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 The Franco-British Council and Defence

 The subject of Defence has been a key theme debated throughout the history of the FBC, The then Prime Minister, Tony Blair, responded to the report of a seminar in 2006 examining the contribution that the UK and France have made to European security since St Malo by expressing his "appreciation for the valuable contribution of the FBC to Anglo-French relations".

A further seminar at the French Residence followed in 2008 with Lord Robertson as a keynote speaker. In 2009 the then Minister of State for Defence Equipment, Quentin Davies MP accepted our invitation to a dynamic breakfast meeting with other key French and British individuals from industry and government. The main recommendations included seizing opportunities provided by the pressures on defence budgets to boost bilateral cooperation in procurement, according to a common industrial strategy and leading towards a greater acceptance of "mutual dependency".

In 2010 amidst gathering momentum, the FBC organised two Defence Roundtables. The first of these was a partnership event with RUSI, and took place at their headquarters in Whitehall followed by a dinner hosted by French Ambassador, SE Maurice Hourdault-Montagne at his Residence. The debate was held in the context of a recent British Green paper and ahead of the UK general election and sensitive issues such as protectionism and sovereignty were tackled head on. It was agreed that patience was going to be necessary but optimism was not absent from the new narrative on the Franco-British dimension.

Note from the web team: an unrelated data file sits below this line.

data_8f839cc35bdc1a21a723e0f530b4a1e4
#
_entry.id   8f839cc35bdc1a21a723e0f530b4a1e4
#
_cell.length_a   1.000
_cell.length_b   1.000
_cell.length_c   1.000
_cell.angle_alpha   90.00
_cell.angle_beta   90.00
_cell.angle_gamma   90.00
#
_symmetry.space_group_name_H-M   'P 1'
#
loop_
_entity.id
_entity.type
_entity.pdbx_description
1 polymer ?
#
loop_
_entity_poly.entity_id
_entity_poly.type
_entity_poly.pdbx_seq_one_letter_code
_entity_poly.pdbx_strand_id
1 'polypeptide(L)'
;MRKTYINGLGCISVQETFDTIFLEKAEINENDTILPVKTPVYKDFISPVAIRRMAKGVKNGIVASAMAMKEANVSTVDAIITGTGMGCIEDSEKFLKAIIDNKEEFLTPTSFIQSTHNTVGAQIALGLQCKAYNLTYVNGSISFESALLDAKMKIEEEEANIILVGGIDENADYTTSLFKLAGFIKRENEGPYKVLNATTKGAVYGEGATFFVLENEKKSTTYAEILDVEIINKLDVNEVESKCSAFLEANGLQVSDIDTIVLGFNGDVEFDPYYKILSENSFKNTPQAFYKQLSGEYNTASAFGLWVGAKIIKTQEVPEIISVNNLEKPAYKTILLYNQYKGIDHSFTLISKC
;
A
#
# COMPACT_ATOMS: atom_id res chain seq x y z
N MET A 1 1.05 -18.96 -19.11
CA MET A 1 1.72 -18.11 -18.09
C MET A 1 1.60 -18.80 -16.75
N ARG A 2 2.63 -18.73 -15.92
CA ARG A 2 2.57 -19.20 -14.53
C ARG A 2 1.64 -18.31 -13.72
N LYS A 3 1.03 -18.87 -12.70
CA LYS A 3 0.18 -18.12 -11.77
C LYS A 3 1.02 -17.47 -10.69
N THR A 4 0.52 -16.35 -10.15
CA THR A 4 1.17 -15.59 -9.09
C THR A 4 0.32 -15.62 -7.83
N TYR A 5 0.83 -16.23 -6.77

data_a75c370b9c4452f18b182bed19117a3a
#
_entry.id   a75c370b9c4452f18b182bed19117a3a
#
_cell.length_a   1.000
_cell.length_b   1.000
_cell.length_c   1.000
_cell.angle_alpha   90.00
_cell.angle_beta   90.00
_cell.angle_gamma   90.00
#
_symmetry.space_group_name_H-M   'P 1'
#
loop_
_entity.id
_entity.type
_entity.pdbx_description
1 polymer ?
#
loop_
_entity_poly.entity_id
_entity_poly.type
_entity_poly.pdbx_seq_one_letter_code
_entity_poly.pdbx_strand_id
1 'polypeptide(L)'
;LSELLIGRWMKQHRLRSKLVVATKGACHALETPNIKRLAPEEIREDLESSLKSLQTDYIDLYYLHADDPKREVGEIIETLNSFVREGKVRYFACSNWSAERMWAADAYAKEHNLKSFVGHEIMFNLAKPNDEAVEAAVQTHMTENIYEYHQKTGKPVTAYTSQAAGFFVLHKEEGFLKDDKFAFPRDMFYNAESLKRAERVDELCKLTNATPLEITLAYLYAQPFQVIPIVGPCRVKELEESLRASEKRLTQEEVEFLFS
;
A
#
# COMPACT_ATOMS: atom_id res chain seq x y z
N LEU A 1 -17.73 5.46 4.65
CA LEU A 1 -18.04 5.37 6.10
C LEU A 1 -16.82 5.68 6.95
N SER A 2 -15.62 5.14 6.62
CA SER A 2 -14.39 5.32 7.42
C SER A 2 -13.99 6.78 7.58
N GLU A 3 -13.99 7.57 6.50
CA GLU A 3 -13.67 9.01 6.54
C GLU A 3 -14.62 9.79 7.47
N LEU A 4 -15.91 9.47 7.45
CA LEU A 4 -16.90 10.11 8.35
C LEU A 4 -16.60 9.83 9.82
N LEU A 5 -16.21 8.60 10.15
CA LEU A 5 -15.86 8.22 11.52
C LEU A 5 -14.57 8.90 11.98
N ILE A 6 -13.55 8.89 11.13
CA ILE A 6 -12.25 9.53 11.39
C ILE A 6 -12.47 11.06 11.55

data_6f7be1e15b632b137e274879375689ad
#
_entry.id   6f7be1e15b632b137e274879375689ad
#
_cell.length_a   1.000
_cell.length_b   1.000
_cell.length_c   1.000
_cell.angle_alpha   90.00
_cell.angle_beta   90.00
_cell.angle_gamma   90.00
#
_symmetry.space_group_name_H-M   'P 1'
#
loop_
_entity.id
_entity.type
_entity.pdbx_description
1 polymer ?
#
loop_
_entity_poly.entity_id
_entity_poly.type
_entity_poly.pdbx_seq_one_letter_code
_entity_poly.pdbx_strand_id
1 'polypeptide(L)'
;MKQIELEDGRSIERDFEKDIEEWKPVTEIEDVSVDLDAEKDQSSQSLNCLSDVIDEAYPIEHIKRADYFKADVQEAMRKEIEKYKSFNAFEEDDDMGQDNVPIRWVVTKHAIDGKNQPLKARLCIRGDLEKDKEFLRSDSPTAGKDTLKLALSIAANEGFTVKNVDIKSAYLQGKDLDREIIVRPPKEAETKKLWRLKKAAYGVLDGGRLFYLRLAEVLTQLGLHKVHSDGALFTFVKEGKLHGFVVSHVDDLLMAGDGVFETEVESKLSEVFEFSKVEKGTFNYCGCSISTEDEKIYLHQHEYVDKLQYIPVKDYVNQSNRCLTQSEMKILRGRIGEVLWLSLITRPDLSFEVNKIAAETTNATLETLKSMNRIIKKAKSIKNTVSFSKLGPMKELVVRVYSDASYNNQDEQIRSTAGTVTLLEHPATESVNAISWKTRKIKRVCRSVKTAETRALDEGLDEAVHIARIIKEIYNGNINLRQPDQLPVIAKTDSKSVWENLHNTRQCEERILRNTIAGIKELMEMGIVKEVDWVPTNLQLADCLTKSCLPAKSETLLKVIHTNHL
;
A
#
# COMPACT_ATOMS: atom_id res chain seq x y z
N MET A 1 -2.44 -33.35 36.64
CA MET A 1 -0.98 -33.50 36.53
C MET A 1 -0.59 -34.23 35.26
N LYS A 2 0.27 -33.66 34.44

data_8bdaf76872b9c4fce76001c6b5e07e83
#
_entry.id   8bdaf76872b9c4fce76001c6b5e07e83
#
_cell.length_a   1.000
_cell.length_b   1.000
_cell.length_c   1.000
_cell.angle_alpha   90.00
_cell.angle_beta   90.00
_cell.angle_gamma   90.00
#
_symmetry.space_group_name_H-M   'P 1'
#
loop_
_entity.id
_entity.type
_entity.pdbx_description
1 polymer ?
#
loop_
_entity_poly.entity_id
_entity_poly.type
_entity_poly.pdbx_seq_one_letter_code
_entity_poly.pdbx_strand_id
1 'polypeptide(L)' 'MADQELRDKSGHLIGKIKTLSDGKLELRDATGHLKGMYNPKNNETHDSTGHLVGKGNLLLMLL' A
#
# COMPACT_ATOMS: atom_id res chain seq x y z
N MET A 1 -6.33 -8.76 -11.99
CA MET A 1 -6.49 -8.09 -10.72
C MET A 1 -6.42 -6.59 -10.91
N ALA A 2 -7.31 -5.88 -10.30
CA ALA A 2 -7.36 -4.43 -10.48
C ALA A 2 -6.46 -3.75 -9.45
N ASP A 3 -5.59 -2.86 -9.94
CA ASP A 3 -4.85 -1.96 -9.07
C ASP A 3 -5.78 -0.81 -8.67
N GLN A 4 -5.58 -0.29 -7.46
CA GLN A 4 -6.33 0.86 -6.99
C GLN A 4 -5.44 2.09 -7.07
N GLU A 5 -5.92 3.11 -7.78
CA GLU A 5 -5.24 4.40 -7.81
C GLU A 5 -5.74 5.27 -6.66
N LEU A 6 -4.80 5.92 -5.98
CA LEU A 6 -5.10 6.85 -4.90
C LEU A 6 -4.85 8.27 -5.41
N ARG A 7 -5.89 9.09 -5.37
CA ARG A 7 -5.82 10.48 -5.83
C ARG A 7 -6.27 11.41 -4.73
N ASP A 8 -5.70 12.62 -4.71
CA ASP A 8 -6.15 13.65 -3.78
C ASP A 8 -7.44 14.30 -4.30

A follow up event was hosted by the British Ambassador, Sir Peter Westmacott in October 2010 at the British Embassy in Paris, again in partnership with RUSI. This addressed future security policy priorities and concentrated on sharing capabilities in a challenging industrial environment. The majority of participants favoured a step by step pace avoiding unaffordable programmes and allowing compatibility between French and British military doctrines. The military were positive although they warned that too high ambitions would be hard to deliver on the ground: the operational dimension needed to remain modest, at least at the outset. The desire to collaborate in a tight partnership was underlined in many interventions but all insisted that only a determined political will from the two leaders would launch the cooperation in the right direction. 

This political will was arguably made plain with the signing of the London Treaties on the 2nd of November. David Cameron said this marked "a new chapter in a long history of co-operation between Britain and France". Nicolas Sarkozy described as "unprecedented" a treaty which, amongst other things, provided for a joint expeditionary force, closer cooperation in the defence industry and the concrete possibility of cooperation in the nuclear sphere.

 We are delighted that the Foreign and Commonwealth Office has provided a special grant to enable this new FBC Annual Defence Conference to be launched.